HAPPY NEW YEAR, everyone!
It doesn't seem too long ago, but it's already 6 months gone since July Refashion Month. A series I'm hosting, with a month full of guests sharing their post about refashioning.
To kick off this winter edition of the series, I introduce to you the lovely lady behind Threading my Way, Pam. If you've been around for a while, you've surely heard of her before. Pam was also part of last year's guests, and her skirt refashion was quite a success. I am sure you'll enjoy reading about how she started refashioning, and revissit some of her greatest refashions.
I was thrilled when Magda invited me to take part in this year's House of Estrela Refashion Month. Last July's month long series was jam packed with fabulous refashioning ideas, so of course I wanted to join in again this year.
Refashioning is not something new. In days gone past, people made do with what they had. Items, including clothing, were kept until they wore out, probably having been mended many times before they reached the end of their life. And when a piece of clothing could no longer be worn, the reusable sections were made into something else.
Out of necessity, people were, in general, more resourceful than they are today and even more so during especially hard times. In the 1940s, my Mum made a skirt from a tablecloth. Here in Australia at that time, rationing was in force. Clothes and fabric could only be obtained via a coupon scheme. There was no such thing as keeping up with the fashion.
Fast forward many, many years and it's become trendy to refashion. I doubt that the word refashion even existed back when my Mum was making clothes from a tablecloth or whatever was at hand. I imagine it was called being frugal... simply a way of life.
Now-a-days we still refashion to save money, but it is not the only reason. The environment most definitely benefits when we recycle or refashion clothes, as opposed to buying them. Refashioning is also a creative outlet, where one can easily make a one of a kind garment that no one else is wearing.
Even though I've been sewing for a long time, it's only in the last couple of years that I've begun to refashion. It was actually my daughter who encouraged me to refashion when she suggested I take a favourite baby doll t-shirt dress and turn it into a bag. My daughter didn't get quite the reaction she had hoped for. I think I was rather negative. But if I make a mistake, there's no going back. I don't have a pattern. And my non-sewing (at that time) daughter, You can do it, Mum. If you can make.... this will be easy. You just have to... And so my first upcycled project was a bag.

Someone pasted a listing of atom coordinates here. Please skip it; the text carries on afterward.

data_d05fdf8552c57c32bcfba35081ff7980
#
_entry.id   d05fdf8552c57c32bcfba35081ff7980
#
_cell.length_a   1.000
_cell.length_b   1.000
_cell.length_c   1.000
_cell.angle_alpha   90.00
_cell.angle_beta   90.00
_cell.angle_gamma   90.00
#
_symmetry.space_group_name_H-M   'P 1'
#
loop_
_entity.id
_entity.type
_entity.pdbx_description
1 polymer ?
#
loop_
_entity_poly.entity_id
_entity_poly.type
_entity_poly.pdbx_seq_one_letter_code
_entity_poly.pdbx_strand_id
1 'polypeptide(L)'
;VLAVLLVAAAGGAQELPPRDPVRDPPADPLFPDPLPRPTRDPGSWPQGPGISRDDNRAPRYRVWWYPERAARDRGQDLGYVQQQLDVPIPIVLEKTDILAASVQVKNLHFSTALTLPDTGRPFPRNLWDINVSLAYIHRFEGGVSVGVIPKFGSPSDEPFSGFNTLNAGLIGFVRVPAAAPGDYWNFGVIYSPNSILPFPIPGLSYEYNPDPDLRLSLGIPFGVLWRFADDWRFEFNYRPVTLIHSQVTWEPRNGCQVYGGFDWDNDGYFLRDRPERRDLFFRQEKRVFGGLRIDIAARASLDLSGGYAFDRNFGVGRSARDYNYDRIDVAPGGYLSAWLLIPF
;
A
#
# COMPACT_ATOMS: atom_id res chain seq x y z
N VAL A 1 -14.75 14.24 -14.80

Funnily enough, once I'd made the first cut in the fabric, I thoroughly enjoyed the process. My daughter gave me the encouragement I needed to get started with refashioning.
My most adventurous refashion was also at my daughter's request... refashioning her wedding dress. Yes, that's right, cutting into her wedding dress to make a smart, day dress. Again, I was apprehensive, but once I made the first cut, I was off and running. My daughter designed and I sewed. You can read about the process from my daughter's perspective and also from mine.
Rose t-shirt is one outfit that was for me. The blue fabric was once a man's large t-shirt. Often I just make up refashions as I go, but in this instance I used a pattern and was able to keep the original hems for both the bottom and the sleeves.
shirt dress is probably my most favourite refashion. It's made from a man's dress shirt, combined with a woman's blouse. I redrafted an existing pattern to cut out the bodice and then used a tape measure for the rest of the dress. Whenever possible, I try to keep some elements of the original, and in this case, was able to keep the sleeves and the button placket. Obviously the sleeves needed to be made smaller.
gathered skirt was another favourite and was super easy to make. The denim yoke is from a woman's top and the black was once the bottom of a woman's skirt.
Refashions don't have to be perfectly sewn to be successful. Popularity with the little one who will be wearing it is probably more important than what you think of the garment. Turning a woman's dress into a stretch dress for a little girl is probably my most successful refashion, in terms of the number of times the garment has been worn. And it was a very quick refashion, too.
Men's dress shirts are fabulous for refashioning. If you come across good quality shirts, add them to your stash. Yes, I have a stash of pre-loved clothes, as well as a fabric stash. I loved the pintucks on the original shirt and was able to keep this element in the final skirt. If the project calls for it, I am happy to use new fabric in conjunction with the pre-loved clothing; in this case, the purple ruffle. The matching purple buttons were from a woman's cardigan.
If you've never refashioned before, perhaps begin with a pre-loved garment you don't care about. You have nothing to lose and a lot to gain. It won't take you long to gain confidence and then you'll be hooked.
Thanks for inviting me to be a part of the House of Estrela Refashion Month, Magda. I'm so looking forward to the rest of the series.